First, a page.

# Signal-to-noise ratio (often abbreviated SNR or S/N) is a measure used in science and engineering that compares the level of a desired signal to the level of background noise. It is defined as the ratio of signal power to the noise power. A ratio higher than 1:1 indicates more signal than noise. While SNR is commonly quoted for electrical signals, it can be applied to any form of signal (such as isotope levels in an ice core or biochemical signaling between cells). The signal-to-noise ratio, the bandwidth, and the channel capacity of a communication channel are connected by the Shannon–Hartley theorem. Signal-to-noise ratio is sometimes used informally to refer to the ratio of useful information to false or irrelevant data in a conversation or exchange. For example, in online discussion forums and other online communities, off-topic posts and spam are regarded as "noise" that interferes with the "signal" of appropriate discussion.

## Definition

Signal-to-noise ratio is defined as the power ratio between a signal (meaningful information) and the background noise (unwanted signal): $mathrm{SNR} = frac{P_mathrm{signal}}{P_mathrm{noise}},$

where P is average power. Both signal and noise power must be measured at the same or equivalent points in a system, and within the same system bandwidth. If the signal and the noise are measured across the same impedance, then the SNR can be obtained by calculating the square of the amplitude ratio: $mathrm{SNR} = frac{P_mathrm{signal}}{P_mathrm{noise}} = left ( frac{A_mathrm{signal}}{A_mathrm{noise} } ight )^2,$

where A is root mean square (RMS) amplitude (for example, RMS voltage). Because many signals have a very wide dynamic range, SNRs are often expressed using the logarithmic decibel scale. In decibels, the SNR is defined as $mathrm{SNR_{dB}} = 10 log_{10} left ( frac{P_mathrm{signal}}{P_mathrm{noise}} ight ) = {P_mathrm{signal,dB} - P_mathrm{noise,dB}},$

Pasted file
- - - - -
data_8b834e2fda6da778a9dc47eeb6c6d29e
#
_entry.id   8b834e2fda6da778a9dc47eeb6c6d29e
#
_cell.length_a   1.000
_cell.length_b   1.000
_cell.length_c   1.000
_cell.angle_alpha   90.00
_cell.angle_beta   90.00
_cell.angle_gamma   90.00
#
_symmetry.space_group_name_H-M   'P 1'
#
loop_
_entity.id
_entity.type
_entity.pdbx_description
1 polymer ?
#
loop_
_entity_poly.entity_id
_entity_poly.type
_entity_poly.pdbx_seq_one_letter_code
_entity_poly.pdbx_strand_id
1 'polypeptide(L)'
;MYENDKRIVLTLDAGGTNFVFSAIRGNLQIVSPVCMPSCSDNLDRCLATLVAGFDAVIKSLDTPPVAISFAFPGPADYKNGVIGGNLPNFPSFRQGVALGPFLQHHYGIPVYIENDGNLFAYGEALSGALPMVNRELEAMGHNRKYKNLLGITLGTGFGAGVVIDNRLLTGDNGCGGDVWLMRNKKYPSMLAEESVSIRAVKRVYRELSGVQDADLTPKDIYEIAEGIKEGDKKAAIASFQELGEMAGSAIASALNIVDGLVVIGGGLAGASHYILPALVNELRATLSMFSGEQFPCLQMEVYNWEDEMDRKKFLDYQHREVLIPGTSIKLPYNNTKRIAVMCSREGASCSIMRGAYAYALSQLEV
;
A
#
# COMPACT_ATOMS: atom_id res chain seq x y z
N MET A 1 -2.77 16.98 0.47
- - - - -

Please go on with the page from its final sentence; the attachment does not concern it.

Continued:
which may equivalently be written using amplitude ratios as $mathrm{SNR_{dB}} = 10 log_{10} left ( frac{A_mathrm{signal}}{A_mathrm{noise}} ight )^2 = 20 log_{10} left ( frac{A_mathrm{signal}}{A_mathrm{noise}} ight ).$

The concepts of signal-to-noise ratio and dynamic range are closely related. Dynamic range measures the ratio between the strongest un-distorted signal on a channel and the minimum discernable signal, which for most purposes is the noise level. SNR measures the ratio between an arbitrary signal level (not necessarily the most powerful signal possible) and noise. Measuring signal-to-noise ratios requires the selection of a representative or reference signal. In audio engineering, the reference signal is usually a sine wave at a standardized nominal or alignment level, such as 1 kHz at +4 dBu (1.228 VRMS).

SNR is usually taken to indicate an average signal-to-noise ratio, as it is possible that (near) instantaneous signal-to-noise ratios will be considerably different. The concept can be understood as normalizing the noise level to 1 (0 dB) and measuring how far the signal 'stands out'.

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